The Chazy Reef Formation is a mid-Ordovician limestone deposit in northeastern North America.
Fire corals (Millepora) are a genus of colonial marine organisms that exhibit physical characteristics similar to that of coral. The name coral is somewhat misleading, as fire corals are not true corals but are instead more closely related to Hydra and other hydrozoans, making them hydrocorals. They make up the only genus in the monotypic family Milleporidae.
Skeletal eroding band (SEB) is a disease of corals that appears as a black or dark gray band that slowly advances over corals, leaving a spotted region of dead coral in its wake. It is the most common disease of corals in the Indian and Pacific Oceans, and is also found in the Red Sea.
Rothpletzella is a genus of calcimicrobe known from the Silurian of Gotland, the Devonian of France, as well as the Ordovician of China. It has been hypothesised to be a cyanobacterium, and shares morphological similarities with extant cyanobacteria.
Shallow water marine environment refers to the area between the shore and deeper water, such as a reef wall or a shelf break. This environment is characterized by oceanic, geological and biological conditions, as described below. The water in this environment is shallow and clear, allowing the formation of different sedimentary structures, carbonate rocks, coral reefs, and allowing certain organisms to survive and become fossils.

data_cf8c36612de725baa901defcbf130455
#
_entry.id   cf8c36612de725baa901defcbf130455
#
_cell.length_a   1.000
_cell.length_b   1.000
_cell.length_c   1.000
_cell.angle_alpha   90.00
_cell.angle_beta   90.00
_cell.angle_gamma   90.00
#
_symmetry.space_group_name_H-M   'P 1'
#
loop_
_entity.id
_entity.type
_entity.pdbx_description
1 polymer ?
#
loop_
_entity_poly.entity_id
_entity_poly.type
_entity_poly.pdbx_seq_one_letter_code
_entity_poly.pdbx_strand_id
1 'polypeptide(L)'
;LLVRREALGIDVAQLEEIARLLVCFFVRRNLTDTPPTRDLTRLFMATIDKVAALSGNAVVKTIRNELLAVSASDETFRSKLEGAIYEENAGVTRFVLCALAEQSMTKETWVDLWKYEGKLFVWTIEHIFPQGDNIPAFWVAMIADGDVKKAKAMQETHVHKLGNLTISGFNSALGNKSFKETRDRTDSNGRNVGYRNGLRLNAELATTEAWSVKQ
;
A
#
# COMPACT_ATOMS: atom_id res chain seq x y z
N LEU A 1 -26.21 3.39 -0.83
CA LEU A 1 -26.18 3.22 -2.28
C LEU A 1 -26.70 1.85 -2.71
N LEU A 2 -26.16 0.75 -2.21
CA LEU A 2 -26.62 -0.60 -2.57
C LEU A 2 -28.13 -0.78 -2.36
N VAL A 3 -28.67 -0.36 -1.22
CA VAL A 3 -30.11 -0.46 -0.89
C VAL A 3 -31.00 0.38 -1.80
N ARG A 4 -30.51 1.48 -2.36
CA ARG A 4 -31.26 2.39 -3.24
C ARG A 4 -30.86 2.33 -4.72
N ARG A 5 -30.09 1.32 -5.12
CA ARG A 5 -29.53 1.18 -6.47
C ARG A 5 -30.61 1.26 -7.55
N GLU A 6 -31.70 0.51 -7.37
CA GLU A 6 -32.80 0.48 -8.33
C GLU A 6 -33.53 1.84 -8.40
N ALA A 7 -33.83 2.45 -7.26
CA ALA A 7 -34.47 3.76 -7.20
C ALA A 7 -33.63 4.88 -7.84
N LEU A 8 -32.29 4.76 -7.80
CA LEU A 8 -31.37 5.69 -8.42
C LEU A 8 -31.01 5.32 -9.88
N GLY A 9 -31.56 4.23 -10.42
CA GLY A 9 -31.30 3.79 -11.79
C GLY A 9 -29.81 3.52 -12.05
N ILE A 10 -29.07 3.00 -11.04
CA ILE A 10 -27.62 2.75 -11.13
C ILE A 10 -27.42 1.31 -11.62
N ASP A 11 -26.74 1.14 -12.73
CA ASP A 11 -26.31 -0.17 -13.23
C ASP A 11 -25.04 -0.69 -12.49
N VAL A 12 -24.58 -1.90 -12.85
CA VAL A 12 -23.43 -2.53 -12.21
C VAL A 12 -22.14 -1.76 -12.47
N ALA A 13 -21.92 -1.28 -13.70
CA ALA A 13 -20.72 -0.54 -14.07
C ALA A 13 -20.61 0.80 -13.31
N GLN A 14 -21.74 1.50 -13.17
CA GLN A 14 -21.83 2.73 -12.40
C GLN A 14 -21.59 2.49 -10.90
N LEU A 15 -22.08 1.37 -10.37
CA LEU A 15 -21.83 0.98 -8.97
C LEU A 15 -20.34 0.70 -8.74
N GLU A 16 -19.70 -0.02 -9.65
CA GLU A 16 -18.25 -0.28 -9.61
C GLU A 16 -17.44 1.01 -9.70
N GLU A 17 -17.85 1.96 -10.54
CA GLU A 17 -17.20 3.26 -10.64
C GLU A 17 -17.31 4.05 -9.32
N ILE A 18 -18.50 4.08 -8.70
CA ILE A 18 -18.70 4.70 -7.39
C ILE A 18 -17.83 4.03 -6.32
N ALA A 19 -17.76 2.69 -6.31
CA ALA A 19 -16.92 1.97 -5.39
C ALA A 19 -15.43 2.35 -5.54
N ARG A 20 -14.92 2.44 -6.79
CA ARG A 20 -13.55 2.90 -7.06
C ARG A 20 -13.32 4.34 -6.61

Fossils of many types of water-dwelling animals from the Devonian period are found in deposits in the U.S. state of Michigan. Among the more commonly occurring specimens are bryozoans, corals, crinoids, and brachiopods. Also found, but not so commonly, are armored fish called placoderms, snails, sharks, stromatolites, trilobites and blastoids.
Paleontology in Wisconsin refers to paleontological research occurring within or conducted by people from the U.S. state of Wisconsin. Wisconsin has a relatively sparse fossil record. Fossils found in Wisconsin are generally very old, most ranging from 500 to 300 million years in age. During the early part of the Paleozoic era, Wisconsin was covered by a warm, shallow sea that would be home to creatures like brachiopods, bryozoans, cephalopods, corals, crinoids, and trilobites. During the Silurian, Wisconsin was home to massive reef system that formed one of the most biodiverse habitats in all of North America at the time. The interval spanning the Permian, Mesozoic, Paleogene and Neogene are missing from the local rock record. During the Ice Age the local climate became cold. Seals, walruses, and whales left behind fossil remains in the state near the Great Lakes. On land, hemlock and spruce trees formed forests inhabited by creatures like giant beavers, horses, and woolly mammoths. The first fossil reef systems ever scientifically documented in North America were discovered in the area around Milwaukee. The Silurian reefs of the Milwaukee area were also the first known fossil reefs from the Paleozoic era. Their associated fauna is one of the most diverse from the period ever documented in North America. The Ordovician to Silurian trilobite Calymene celebra is the Wisconsin state fossil.